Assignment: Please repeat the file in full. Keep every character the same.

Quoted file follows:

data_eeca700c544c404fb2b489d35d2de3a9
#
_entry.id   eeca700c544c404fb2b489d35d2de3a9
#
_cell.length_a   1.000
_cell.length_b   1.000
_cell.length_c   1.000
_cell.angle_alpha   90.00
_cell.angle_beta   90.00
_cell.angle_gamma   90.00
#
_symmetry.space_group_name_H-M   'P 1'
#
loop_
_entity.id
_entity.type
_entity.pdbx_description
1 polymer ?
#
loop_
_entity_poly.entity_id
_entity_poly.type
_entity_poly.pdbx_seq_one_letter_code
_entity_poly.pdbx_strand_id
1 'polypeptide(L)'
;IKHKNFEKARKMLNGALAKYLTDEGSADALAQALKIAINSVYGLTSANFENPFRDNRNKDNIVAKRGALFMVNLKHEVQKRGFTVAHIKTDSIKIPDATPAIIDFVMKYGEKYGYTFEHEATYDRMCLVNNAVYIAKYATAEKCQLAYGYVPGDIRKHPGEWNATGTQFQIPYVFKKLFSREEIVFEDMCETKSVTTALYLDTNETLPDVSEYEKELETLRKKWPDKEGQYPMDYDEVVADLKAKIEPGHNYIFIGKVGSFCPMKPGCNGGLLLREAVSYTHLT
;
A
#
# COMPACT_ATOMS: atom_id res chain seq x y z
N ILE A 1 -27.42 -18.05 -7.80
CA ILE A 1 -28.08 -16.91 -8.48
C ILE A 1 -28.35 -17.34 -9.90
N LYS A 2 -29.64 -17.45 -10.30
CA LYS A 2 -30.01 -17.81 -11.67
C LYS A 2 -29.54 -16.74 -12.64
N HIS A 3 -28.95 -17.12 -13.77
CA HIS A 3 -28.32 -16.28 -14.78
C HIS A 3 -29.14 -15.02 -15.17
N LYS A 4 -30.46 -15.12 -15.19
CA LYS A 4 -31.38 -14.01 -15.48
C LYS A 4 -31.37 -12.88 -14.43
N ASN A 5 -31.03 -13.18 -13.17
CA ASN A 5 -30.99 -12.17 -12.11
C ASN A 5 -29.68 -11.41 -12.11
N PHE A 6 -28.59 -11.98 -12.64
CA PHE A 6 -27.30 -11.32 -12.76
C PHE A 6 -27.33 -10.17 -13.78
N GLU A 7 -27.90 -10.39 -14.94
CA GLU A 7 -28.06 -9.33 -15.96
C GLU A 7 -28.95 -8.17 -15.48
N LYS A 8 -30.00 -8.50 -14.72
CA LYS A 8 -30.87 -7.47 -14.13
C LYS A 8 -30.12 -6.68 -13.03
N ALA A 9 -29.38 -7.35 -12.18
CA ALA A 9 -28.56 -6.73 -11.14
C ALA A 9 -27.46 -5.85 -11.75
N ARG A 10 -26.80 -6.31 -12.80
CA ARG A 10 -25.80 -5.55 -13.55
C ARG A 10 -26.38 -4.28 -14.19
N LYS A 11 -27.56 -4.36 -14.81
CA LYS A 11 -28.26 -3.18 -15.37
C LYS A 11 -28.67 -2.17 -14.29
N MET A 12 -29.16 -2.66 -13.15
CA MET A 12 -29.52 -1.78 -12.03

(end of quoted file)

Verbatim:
data_eeca700c544c404fb2b489d35d2de3a9
#
_entry.id   eeca700c544c404fb2b489d35d2de3a9
#
_cell.length_a   1.000
_cell.length_b   1.000
_cell.length_c   1.000
_cell.angle_alpha   90.00
_cell.angle_beta   90.00
_cell.angle_gamma   90.00
#
_symmetry.space_group_name_H-M   'P 1'
#
loop_
_entity.id
_entity.type
_entity.pdbx_description
1 polymer ?
#
loop_
_entity_poly.entity_id
_entity_poly.type
_entity_poly.pdbx_seq_one_letter_code
_entity_poly.pdbx_strand_id
1 'polypeptide(L)'
;IKHKNFEKARKMLNGALAKYLTDEGSADALAQALKIAINSVYGLTSANFENPFRDNRNKDNIVAKRGALFMVNLKHEVQKRGFTVAHIKTDSIKIPDATPAIIDFVMKYGEKYGYTFEHEATYDRMCLVNNAVYIAKYATAEKCQLAYGYVPGDIRKHPGEWNATGTQFQIPYVFKKLFSREEIVFEDMCETKSVTTALYLDTNETLPDVSEYEKELETLRKKWPDKEGQYPMDYDEVVADLKAKIEPGHNYIFIGKVGSFCPMKPGCNGGLLLREAVSYTHLT
;
A
#
# COMPACT_ATOMS: atom_id res chain seq x y z
N ILE A 1 -27.42 -18.05 -7.80
CA ILE A 1 -28.08 -16.91 -8.48
C ILE A 1 -28.35 -17.34 -9.90
N LYS A 2 -29.64 -17.45 -10.30
CA LYS A 2 -30.01 -17.81 -11.67
C LYS A 2 -29.54 -16.74 -12.64
N HIS A 3 -28.95 -17.12 -13.77
CA HIS A 3 -28.32 -16.28 -14.78
C HIS A 3 -29.14 -15.02 -15.17
N LYS A 4 -30.46 -15.12 -15.19
CA LYS A 4 -31.38 -14.01 -15.48
C LYS A 4 -31.37 -12.88 -14.43
N ASN A 5 -31.03 -13.18 -13.17
CA ASN A 5 -30.99 -12.17 -12.11
C ASN A 5 -29.68 -11.41 -12.11
N PHE A 6 -28.59 -11.98 -12.64
CA PHE A 6 -27.30 -11.32 -12.76
C PHE A 6 -27.33 -10.17 -13.78
N GLU A 7 -27.90 -10.39 -14.94
CA GLU A 7 -28.06 -9.33 -15.96
C GLU A 7 -28.95 -8.17 -15.48
N LYS A 8 -30.00 -8.50 -14.72
CA LYS A 8 -30.87 -7.47 -14.13
C LYS A 8 -30.12 -6.68 -13.03
N ALA A 9 -29.38 -7.35 -12.18
CA ALA A 9 -28.56 -6.73 -11.14
C ALA A 9 -27.46 -5.85 -11.75
N ARG A 10 -26.80 -6.31 -12.80
CA ARG A 10 -25.80 -5.55 -13.55
C ARG A 10 -26.38 -4.28 -14.19
N LYS A 11 -27.56 -4.36 -14.81
CA LYS A 11 -28.26 -3.18 -15.37
C LYS A 11 -28.67 -2.17 -14.29
N MET A 12 -29.16 -2.66 -13.15
CA MET A 12 -29.52 -1.78 -12.03